What Is a SPAC?


Often referred to as “blank check companies,” special purpose acquisition companies (SPACs) have been around for decades. Typically created by investors with specific expertise in a particular industry or market sector, a SPAC is a company whose sole purpose is to raise capital through an IPO in order to acquire another company. Because of the capital and expertise a SPAC lends to the process, it can make it easier for many private companies to go public. Today, we’ll look at how SPACs work and some of the risks and benefits of investing in them.


How does a SPAC work?

While founders may have one or more companies in mind for acquisition when they form a SPAC, they don’t reveal this information until they identify a specific deal and bring it to their investors. Before IPO, SPAC founders recruit underwriters and institutional investors. After IPO, the SPAC can begin reaching out to potential target companies. It typically has two years to complete an acquisition. In the meantime, the funds raised are placed in an interest-bearing trust account, where they remain until a deal is made.

When the SPAC identifies an acquisition target, it goes to investors for a vote. If shareholders approve the deal, the acquisition moves forward. If a deal is not approved within two years of IPO, then the SPAC must liquidate and return funds to investors.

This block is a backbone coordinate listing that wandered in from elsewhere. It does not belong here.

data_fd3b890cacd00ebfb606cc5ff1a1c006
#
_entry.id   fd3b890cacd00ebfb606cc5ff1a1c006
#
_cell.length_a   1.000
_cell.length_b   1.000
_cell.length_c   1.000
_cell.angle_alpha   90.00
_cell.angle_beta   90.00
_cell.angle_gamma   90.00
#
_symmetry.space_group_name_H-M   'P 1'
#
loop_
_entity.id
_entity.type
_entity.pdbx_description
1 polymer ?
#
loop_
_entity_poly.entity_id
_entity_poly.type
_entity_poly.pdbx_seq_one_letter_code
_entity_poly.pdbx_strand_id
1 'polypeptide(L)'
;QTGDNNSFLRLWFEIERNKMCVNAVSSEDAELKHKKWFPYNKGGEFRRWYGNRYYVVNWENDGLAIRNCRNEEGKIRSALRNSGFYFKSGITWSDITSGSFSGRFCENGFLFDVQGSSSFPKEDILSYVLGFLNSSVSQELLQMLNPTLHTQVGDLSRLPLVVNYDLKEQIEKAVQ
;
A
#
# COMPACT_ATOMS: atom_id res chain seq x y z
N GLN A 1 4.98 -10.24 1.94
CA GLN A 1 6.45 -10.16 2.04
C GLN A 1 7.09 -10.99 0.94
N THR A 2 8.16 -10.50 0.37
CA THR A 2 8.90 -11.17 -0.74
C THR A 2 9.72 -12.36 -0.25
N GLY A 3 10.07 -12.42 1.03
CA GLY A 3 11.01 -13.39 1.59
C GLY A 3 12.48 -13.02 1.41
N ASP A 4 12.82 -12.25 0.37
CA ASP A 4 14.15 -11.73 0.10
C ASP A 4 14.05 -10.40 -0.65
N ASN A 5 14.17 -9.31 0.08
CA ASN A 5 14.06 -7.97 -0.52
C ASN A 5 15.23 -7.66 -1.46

What are the risks and benefits of investing in a SPAC?

SPACs have earned a bad reputation due to a history of abusive practices. In the 80s, fraud was rampant in the SPAC space. Some stole cash from investors or made overvalued insider deals that left nothing for shareholders. Since then, however, regulation of SPACs has tightened, requiring them to register with the SEC, deposit investor money into a trust or escrow account, and return funds to investors if the SPAC fails to present an acceptable deal within two years. Even so, there is still reason to be cautious of investing in a SPAC.


Risks of SPAC Investment

  • Since investors don’t know what company a SPAC will acquire, they must rely on the founders’ expertise and trust that they will invest the funds wisely.
  • Even assuming a profitable deal is made, investors often have to wait a long time before seeing any return, resulting in opportunity costs.
  • SPAC managers typically receive shares at a discount, making it more difficult for investors to realize returns. In some cases, managers can reap substantial rewards even if investors don’t see any gains.
  • SPACs have a mixed track record. A report by Renaissance Capital found that among 89 SPACS that had completed mergers and taken a company public since the beginning of 2015, only 26 had positive returns, and the average loss was 18.8%. Traditional IPOs, on the other hand, had an average after-market return of 37.2% since 2015.


Benefits of a SPAC Investment

  • They can allow retail investors to get into an IPO early.
  • They’re affordable. Most SPACS trade for just $10 per share.
  • SPACs allow you to invest with leading experts in a variety of industries.
  • Some SPACs have done exceedingly well for their investors.

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